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Quick Guide to BPM Supreme Edits

DJ Experience, News, Technology | Aug 14, 2018   

Quick Guide to BPM Supreme Edits

One of the best benefits of a BPM Supreme membership is the access you have to thousands of audio and video downloads. Our music library is continuously updated and all audio is DJ-ready at 320 kbps.

You’ll also find every version of a track that you need, including clean, dirty, acapellas, radio edits, intros, remixes, and best of all – exclusive edits. Exclusive edits are edits that you won’t find anywhere else. Two of the newest types of edits are Jump Off edits and Slam edits. Keep reading for a breakdown of what you’ll find with these two types of edits.

Jump Off edits are fast (typically 1-2 minutes) and are best compared to a short edit or “funky mixes” from the early 2000s. They are great for radio DJs, as most of the time you’ll find them in clean versions. Radio DJ weekend mixers will especially appreciate Jump Off edits because they are perfect to incorporate into a “megamix.”

This type of edit can also work well for club DJs who like to do quick mixing. The tracks you will find with a Jump Off edit are top played tracks and classics that everyone wants to sing along to.

For tracks 90 BPM and higher, a breakdown of the edit will look like this:

8 bar intro | a 4-8 bar break (energy builder/ hype) | chorus | 8 bar out

Listen to these examples of Jump Off edits (over 90 BPM) now on BPM Supreme:

Sisqo – Thong Song (BPM Supreme Jump Off Edit)

Dr. Dre ft. Snoop Dogg & Nate Dogg – The Next Episode (BPM Supreme Jump Off Edit)

For tracks 90 BPM and lower, a breakdown of the edit will look like this:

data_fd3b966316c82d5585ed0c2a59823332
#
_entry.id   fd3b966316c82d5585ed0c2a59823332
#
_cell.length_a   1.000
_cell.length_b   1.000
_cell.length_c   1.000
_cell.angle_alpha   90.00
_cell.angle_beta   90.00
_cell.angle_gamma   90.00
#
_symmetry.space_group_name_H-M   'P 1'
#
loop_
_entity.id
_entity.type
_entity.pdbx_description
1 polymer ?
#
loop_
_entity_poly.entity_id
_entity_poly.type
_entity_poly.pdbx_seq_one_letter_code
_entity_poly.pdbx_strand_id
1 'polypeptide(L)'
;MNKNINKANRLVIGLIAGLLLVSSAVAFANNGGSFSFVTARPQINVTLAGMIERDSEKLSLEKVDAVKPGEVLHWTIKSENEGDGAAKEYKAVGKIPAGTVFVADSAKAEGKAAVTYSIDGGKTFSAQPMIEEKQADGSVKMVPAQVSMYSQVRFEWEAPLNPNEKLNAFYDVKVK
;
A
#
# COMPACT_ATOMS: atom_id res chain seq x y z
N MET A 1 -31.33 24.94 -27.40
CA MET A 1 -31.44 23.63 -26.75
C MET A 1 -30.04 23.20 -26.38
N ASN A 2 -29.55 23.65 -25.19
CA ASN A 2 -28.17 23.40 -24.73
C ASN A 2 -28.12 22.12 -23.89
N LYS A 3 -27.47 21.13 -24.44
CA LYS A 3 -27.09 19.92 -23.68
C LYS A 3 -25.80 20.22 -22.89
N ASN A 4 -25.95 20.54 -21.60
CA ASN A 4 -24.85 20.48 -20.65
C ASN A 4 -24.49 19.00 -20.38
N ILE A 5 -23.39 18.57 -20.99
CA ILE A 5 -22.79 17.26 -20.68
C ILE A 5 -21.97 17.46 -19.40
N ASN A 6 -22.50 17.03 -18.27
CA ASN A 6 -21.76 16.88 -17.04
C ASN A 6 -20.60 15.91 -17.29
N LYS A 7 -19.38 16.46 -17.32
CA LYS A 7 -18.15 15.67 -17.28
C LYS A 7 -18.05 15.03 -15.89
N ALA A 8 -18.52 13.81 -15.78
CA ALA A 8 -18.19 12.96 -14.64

4 bar intro | 4 bar break | chorus | 8 bar out

Listen to two examples of Jump Off edits (under 90 BPM) now on BPM Supreme:

Ella Mai – Boo’d Up (BPM Supreme Jump Off Edit)

Rae Sremmurd ft. Juicy J – Powerglide (BPM Supreme Jump Off Edit)

Slam edits are edits that create an effect or explosion right before bringing you into the hook, the chorus, the melody – or whichever part of the song that will get the crowd most hyped! This type of edit is great for club DJs or any DJ looking to skip over transitions.

Most of the time, Slam edits will be dirty versions of the most requested, heavy rotation songs, also known as “power songs.”

A great benefit to using a Slam edit (besides keeping your crowd engaged) is that these edits make it easy to quickly change BPMs and/or bring in another track. Most Slam edits have both extended versions and short versions.

Listen to three examples of Slam edits now on BPM Supreme:

Drake – God’s Plan (BPM Supreme Slam Edit)

Montell Jordan – This Is How We Do It (BPM Supreme Slam Edit)

Pitbull ft. Lil Jon – Culo (BPM Supreme Slam Edit)

Let us know if you found this quick guide to BPM Supreme edits helpful and stay tuned for more. Next up, we’ll take a look at ReDrums and Break Edits.

Also Read: Quick Guide to Using Serato Pre-Flipped Tracks

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